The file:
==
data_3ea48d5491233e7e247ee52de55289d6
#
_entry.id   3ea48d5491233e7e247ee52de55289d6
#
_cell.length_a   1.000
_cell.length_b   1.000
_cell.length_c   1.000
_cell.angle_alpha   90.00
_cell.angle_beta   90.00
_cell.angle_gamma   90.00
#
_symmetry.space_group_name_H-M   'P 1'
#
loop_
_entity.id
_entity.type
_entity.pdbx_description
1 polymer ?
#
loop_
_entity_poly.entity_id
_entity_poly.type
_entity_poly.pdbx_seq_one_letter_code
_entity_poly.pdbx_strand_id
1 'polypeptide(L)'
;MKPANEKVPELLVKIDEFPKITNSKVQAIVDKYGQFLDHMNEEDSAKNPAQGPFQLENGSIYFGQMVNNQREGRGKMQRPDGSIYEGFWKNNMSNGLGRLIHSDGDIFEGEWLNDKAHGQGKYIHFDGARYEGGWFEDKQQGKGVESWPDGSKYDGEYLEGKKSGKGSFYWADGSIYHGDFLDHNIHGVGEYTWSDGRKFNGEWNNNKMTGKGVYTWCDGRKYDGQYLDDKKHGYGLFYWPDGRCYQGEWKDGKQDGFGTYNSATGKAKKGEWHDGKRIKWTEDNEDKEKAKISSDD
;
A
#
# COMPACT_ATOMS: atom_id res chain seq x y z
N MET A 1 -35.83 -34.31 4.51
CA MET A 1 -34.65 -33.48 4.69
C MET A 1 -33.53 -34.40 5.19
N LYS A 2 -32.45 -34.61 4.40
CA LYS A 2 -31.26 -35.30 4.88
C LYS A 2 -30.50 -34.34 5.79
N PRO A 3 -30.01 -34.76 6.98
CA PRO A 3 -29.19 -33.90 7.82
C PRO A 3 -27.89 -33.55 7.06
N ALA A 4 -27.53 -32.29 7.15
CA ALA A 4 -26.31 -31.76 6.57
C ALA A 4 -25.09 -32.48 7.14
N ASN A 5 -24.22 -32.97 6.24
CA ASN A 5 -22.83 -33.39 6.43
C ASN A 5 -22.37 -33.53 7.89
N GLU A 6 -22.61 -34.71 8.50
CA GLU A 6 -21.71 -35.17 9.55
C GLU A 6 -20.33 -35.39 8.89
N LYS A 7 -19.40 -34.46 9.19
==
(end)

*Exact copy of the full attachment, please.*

data_3ea48d5491233e7e247ee52de55289d6
#
_entry.id   3ea48d5491233e7e247ee52de55289d6
#
_cell.length_a   1.000
_cell.length_b   1.000
_cell.length_c   1.000
_cell.angle_alpha   90.00
_cell.angle_beta   90.00
_cell.angle_gamma   90.00
#
_symmetry.space_group_name_H-M   'P 1'
#
loop_
_entity.id
_entity.type
_entity.pdbx_description
1 polymer ?
#
loop_
_entity_poly.entity_id
_entity_poly.type
_entity_poly.pdbx_seq_one_letter_code
_entity_poly.pdbx_strand_id
1 'polypeptide(L)'
;MKPANEKVPELLVKIDEFPKITNSKVQAIVDKYGQFLDHMNEEDSAKNPAQGPFQLENGSIYFGQMVNNQREGRGKMQRPDGSIYEGFWKNNMSNGLGRLIHSDGDIFEGEWLNDKAHGQGKYIHFDGARYEGGWFEDKQQGKGVESWPDGSKYDGEYLEGKKSGKGSFYWADGSIYHGDFLDHNIHGVGEYTWSDGRKFNGEWNNNKMTGKGVYTWCDGRKYDGQYLDDKKHGYGLFYWPDGRCYQGEWKDGKQDGFGTYNSATGKAKKGEWHDGKRIKWTEDNEDKEKAKISSDD
;
A
#
# COMPACT_ATOMS: atom_id res chain seq x y z
N MET A 1 -35.83 -34.31 4.51
CA MET A 1 -34.65 -33.48 4.69
C MET A 1 -33.53 -34.40 5.19
N LYS A 2 -32.45 -34.61 4.40
CA LYS A 2 -31.26 -35.30 4.88
C LYS A 2 -30.50 -34.34 5.79
N PRO A 3 -30.01 -34.76 6.98
CA PRO A 3 -29.19 -33.90 7.82
C PRO A 3 -27.89 -33.55 7.06
N ALA A 4 -27.53 -32.29 7.15
CA ALA A 4 -26.31 -31.76 6.57
C ALA A 4 -25.09 -32.48 7.14
N ASN A 5 -24.22 -32.97 6.24
CA ASN A 5 -22.83 -33.39 6.43
C ASN A 5 -22.37 -33.53 7.89
N GLU A 6 -22.61 -34.71 8.50
CA GLU A 6 -21.71 -35.17 9.55
C GLU A 6 -20.33 -35.39 8.89
N LYS A 7 -19.40 -34.46 9.19